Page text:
North Dakota School’s Dress Code Is Rotten For So Many Reasons

A controversial change in the dress code at Dickinson High School, N.D., has sparked heated debate and outrage from students, parents and the public.

Parents of students, along with unrelated adults, wrote hundreds of comments arguing for and against an updated DHS policy concerning the wearing of leggings and yoga pants, both popular articles of clothing for girls and women.

According to the article, the school is claiming the dress code is intended to “help students feel comfortable in school.” But of course, what students have actually heard from adults is that those clothes are “distracting to the guys.”

Let’s take a look at what all this actually means, and why policies against leggings and yoga pants are such a bad idea.

  1. The fact that yoga pants and leggings aren’t allowed is itself a demonstration that the policy is very clearly not about student comfort at all, as leggings are in fact extremely comfortable for the wearer. So if the policy is about comfort, it’s certainly not about the comfort of the girls wearing the pants, but perhaps the comfort of those not wearing them. Right there you’re privileging some students’ “comfort” over that of other students.
  2. The policy is sexist, although probably not on purpose. Technically, the policy is likely gender-neutral, but in actuality, it disproportionately affects girls. Most people who wear yoga pants and leggings are female. Let’s look at another example: What if the school decided to limit bathroom breaks to 5 minutes for all students? This would technically be gender-neutral, but would disproportionately affect girls, who typically have to take a little bit longer for various biological reasons. Yes, some boys would also be hurt by this, and yes, the policy is technically gender neutral–but it would still be incredibly biased against girls. Another example a little closer to the situation might be banning hair ties for all students–sure, it would hit a few long-haired boys, but the vast majority of those affected would be girls, even though it is technically gender-neutral.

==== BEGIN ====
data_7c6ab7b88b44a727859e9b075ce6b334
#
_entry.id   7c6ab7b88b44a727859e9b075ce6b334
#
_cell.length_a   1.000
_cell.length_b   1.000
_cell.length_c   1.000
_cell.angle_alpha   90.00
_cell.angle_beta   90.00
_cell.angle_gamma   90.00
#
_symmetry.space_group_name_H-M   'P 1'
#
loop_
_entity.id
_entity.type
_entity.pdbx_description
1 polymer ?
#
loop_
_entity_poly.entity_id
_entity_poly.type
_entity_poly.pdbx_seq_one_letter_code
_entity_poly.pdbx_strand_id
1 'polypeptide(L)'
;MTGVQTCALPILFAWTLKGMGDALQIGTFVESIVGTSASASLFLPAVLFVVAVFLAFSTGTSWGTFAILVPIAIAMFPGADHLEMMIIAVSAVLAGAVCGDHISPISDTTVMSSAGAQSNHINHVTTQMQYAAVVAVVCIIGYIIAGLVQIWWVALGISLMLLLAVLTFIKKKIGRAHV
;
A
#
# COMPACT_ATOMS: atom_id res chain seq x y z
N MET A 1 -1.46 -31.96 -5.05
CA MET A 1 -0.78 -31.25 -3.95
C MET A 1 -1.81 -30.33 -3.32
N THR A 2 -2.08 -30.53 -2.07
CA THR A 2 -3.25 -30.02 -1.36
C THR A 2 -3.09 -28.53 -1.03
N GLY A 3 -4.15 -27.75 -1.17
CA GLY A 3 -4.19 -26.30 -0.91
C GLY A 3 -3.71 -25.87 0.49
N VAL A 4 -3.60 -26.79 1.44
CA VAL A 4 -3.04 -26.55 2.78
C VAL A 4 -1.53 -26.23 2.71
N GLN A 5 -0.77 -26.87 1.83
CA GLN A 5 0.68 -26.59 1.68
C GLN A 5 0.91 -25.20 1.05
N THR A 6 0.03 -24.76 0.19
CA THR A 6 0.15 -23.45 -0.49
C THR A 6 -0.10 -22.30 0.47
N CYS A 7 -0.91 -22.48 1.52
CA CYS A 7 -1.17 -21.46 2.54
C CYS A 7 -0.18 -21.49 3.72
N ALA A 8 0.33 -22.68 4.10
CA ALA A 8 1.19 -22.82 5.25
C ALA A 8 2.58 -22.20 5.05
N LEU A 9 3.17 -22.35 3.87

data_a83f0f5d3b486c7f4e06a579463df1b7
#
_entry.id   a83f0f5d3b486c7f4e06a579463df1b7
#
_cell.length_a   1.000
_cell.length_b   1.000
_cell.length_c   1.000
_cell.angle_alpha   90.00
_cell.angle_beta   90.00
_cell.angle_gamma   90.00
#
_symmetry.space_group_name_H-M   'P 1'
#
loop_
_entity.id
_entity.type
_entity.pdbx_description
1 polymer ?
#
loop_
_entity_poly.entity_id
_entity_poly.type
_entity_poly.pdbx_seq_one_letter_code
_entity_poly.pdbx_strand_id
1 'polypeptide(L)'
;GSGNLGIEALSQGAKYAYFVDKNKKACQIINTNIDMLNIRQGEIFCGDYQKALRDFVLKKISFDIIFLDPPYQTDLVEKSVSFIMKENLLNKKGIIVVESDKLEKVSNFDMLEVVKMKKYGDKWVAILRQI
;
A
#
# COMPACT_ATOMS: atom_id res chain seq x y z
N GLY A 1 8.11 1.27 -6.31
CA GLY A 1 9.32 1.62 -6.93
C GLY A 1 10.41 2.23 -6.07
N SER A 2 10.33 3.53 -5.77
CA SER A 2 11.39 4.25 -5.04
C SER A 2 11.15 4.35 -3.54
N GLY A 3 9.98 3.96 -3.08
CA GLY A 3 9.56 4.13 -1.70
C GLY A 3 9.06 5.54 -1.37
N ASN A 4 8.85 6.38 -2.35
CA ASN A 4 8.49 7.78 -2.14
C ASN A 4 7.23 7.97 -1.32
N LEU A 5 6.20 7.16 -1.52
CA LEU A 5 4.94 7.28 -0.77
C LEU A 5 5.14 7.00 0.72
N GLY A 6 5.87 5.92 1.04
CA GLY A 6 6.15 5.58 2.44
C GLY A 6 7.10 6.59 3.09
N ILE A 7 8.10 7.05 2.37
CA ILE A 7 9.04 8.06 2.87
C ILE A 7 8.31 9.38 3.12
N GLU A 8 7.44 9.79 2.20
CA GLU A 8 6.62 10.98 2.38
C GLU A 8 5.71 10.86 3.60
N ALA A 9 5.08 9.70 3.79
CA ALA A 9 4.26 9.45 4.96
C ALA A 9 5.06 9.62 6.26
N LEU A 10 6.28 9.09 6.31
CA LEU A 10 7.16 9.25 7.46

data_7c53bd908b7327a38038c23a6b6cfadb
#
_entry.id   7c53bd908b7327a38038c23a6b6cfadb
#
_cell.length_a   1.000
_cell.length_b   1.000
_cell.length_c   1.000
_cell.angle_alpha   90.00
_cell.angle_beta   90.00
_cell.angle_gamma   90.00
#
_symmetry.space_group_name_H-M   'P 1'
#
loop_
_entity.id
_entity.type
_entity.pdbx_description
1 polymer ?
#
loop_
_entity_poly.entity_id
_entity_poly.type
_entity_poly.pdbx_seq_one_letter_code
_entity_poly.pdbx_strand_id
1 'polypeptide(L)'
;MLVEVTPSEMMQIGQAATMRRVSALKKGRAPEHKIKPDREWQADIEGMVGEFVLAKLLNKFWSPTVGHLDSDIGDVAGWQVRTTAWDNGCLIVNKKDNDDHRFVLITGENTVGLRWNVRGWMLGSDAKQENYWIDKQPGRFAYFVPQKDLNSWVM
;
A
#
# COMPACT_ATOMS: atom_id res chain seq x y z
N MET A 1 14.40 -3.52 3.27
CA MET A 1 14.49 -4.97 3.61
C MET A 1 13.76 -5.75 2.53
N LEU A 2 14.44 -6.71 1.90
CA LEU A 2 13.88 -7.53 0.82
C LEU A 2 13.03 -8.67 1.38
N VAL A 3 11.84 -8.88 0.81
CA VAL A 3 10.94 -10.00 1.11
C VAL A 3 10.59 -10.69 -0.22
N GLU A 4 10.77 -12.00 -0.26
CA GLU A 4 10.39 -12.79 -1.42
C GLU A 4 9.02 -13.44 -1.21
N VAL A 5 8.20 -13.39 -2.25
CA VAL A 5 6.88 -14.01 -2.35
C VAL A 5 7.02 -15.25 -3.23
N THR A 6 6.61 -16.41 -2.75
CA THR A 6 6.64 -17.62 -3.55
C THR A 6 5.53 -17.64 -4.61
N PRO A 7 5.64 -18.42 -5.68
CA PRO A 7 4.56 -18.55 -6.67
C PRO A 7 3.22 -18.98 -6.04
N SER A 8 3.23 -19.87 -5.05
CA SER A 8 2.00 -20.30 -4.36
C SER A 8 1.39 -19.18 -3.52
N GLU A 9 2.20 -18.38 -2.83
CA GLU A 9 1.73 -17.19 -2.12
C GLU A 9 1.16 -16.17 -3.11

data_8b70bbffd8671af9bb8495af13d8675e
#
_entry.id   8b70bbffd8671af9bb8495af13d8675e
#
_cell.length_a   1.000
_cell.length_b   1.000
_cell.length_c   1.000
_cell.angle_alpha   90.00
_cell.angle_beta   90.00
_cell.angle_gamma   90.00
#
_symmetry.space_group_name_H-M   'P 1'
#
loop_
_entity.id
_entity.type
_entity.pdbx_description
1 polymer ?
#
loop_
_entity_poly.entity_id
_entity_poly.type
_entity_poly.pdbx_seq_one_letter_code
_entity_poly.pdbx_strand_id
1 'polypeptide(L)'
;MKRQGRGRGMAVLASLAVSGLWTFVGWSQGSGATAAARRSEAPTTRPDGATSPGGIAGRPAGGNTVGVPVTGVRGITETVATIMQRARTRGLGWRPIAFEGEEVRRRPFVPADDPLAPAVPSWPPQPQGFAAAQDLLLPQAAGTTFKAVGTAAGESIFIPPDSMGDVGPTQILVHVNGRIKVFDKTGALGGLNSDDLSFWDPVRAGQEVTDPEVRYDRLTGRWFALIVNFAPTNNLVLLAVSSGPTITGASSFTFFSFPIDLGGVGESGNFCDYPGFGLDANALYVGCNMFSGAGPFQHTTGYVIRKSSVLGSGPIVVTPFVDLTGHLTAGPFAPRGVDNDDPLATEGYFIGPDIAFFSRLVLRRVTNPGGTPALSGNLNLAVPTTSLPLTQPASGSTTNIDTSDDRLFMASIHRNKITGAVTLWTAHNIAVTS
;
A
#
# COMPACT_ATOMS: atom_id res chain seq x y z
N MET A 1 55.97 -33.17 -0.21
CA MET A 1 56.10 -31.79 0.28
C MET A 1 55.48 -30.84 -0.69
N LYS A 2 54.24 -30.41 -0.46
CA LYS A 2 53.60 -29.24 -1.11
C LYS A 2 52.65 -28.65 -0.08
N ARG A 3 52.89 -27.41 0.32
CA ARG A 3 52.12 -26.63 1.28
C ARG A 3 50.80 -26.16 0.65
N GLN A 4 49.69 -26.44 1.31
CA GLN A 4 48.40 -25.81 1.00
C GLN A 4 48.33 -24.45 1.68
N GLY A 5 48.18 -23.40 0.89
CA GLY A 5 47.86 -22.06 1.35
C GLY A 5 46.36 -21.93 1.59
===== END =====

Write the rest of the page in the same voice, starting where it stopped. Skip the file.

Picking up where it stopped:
3. It denigrates boys. Yes, you read that right. Boys aren’t rape monsters who will go berserk and start hurting women if they see a girl wearing tight pants. Boys are people. Yes, even hormone-crazed teen boys. Truly. Teen boys do great things all over the country every day! They win competitions, they work hard to excel in school, they hold down jobs, they help out at home. Boys aren’t bad people, and most of them have self-control that is just fine, thank you. Boys aren’t going to start fainting in the aisles at the sight of tight pants, and if they do do something untoward, or if they make inappropriate remarks about it, that’s what we call a teaching moment. That’s when the teacher has to show them why it’s wrong to do that. But seriously, most boys aren’t that fragile. They’ll be fine.